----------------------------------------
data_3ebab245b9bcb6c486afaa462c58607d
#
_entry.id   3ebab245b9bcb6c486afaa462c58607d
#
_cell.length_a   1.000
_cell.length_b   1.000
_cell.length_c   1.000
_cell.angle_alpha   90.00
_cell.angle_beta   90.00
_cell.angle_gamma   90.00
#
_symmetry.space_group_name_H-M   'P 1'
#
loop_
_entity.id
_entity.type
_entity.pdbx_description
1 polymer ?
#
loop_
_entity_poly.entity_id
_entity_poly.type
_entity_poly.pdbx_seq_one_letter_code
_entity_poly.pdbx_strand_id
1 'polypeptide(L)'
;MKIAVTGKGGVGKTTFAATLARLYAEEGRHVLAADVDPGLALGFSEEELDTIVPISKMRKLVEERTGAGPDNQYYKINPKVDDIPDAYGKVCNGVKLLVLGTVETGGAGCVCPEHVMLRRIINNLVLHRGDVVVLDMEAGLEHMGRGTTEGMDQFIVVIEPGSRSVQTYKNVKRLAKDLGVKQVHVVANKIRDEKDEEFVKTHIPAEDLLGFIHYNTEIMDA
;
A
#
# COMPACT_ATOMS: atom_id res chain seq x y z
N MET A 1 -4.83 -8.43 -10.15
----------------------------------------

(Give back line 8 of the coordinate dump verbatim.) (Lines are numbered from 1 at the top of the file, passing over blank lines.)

_cell.angle_alpha   90.00